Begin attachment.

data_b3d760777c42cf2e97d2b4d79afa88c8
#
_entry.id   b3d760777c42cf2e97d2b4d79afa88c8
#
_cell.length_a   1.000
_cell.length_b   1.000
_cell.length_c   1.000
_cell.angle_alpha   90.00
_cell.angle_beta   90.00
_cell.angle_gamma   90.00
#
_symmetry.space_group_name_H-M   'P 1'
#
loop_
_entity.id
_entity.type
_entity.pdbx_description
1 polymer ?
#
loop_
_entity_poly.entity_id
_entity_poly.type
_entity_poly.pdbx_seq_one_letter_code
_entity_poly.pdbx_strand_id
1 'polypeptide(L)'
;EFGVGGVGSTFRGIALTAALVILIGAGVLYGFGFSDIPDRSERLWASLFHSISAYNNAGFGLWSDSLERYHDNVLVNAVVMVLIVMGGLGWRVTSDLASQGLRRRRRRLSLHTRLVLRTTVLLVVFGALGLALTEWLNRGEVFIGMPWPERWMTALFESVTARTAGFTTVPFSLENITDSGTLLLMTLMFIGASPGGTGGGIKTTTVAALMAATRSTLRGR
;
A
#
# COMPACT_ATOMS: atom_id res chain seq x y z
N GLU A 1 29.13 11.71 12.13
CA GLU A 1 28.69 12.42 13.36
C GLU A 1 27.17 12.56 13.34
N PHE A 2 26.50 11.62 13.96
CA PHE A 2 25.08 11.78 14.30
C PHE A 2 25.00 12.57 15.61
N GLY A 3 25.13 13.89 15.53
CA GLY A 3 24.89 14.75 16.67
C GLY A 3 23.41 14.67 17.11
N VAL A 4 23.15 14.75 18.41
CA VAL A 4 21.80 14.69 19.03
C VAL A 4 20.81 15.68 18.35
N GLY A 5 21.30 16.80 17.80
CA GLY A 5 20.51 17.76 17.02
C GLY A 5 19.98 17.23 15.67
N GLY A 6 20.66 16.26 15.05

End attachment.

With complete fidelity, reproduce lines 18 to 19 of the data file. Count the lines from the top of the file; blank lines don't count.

1 polymer ?
#